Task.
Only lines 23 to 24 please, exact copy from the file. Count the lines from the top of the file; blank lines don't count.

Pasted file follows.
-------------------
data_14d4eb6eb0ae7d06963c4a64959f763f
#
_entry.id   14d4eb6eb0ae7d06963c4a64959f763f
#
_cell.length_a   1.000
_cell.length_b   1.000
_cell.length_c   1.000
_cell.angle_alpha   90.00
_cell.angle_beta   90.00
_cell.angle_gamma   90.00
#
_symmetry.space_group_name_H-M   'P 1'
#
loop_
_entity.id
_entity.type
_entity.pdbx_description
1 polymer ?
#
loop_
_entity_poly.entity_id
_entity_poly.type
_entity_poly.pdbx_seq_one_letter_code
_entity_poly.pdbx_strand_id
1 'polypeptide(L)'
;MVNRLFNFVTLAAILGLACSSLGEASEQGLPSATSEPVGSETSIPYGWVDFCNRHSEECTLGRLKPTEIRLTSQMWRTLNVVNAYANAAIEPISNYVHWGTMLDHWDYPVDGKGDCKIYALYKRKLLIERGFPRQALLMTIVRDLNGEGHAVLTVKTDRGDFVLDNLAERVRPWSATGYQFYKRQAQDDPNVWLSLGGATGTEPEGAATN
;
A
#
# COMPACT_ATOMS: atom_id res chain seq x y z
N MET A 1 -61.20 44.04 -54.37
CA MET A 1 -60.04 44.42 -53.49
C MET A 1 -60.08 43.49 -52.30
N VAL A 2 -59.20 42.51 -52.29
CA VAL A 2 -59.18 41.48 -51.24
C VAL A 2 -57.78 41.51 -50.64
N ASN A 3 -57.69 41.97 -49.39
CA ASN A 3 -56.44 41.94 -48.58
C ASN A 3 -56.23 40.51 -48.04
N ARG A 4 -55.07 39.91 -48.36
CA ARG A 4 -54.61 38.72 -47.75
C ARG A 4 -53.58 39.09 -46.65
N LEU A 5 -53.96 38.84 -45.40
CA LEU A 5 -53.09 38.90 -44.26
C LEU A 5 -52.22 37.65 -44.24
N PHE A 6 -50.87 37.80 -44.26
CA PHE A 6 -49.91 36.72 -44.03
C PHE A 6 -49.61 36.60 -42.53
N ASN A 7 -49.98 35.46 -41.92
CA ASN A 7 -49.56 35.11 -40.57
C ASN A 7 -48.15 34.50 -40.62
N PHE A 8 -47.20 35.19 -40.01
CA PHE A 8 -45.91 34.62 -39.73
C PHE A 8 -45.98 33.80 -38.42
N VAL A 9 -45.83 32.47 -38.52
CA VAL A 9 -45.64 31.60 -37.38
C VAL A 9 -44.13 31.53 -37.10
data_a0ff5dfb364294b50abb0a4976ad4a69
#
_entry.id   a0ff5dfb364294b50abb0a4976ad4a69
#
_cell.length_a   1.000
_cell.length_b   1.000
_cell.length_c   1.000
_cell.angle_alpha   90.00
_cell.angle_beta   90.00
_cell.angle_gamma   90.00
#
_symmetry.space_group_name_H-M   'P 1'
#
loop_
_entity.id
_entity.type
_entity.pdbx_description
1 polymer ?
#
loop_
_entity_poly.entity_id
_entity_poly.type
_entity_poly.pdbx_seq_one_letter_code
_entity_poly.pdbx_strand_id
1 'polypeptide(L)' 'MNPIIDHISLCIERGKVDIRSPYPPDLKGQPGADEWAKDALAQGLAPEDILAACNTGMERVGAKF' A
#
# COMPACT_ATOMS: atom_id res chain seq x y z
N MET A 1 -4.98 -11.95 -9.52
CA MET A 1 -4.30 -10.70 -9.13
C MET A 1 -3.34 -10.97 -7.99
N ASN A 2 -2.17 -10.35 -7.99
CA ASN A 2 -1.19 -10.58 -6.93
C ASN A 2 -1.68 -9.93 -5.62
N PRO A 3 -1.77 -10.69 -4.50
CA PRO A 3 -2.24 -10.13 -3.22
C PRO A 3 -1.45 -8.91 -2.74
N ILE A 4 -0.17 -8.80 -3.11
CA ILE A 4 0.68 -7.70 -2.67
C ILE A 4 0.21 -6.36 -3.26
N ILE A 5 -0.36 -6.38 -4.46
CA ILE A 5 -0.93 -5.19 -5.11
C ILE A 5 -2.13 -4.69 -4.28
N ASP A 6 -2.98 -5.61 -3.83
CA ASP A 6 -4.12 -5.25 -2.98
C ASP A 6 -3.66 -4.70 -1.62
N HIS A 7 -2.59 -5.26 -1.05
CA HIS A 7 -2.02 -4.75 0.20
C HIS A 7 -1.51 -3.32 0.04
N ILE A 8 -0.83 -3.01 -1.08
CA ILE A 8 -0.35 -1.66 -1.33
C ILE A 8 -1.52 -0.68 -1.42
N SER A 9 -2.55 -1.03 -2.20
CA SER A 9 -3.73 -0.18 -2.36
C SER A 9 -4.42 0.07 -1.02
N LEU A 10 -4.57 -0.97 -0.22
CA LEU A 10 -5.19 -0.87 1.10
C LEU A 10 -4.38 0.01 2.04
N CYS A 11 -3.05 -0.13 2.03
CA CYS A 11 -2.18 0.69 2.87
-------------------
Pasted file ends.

_entity_poly.pdbx_seq_one_letter_code
_entity_poly.pdbx_strand_id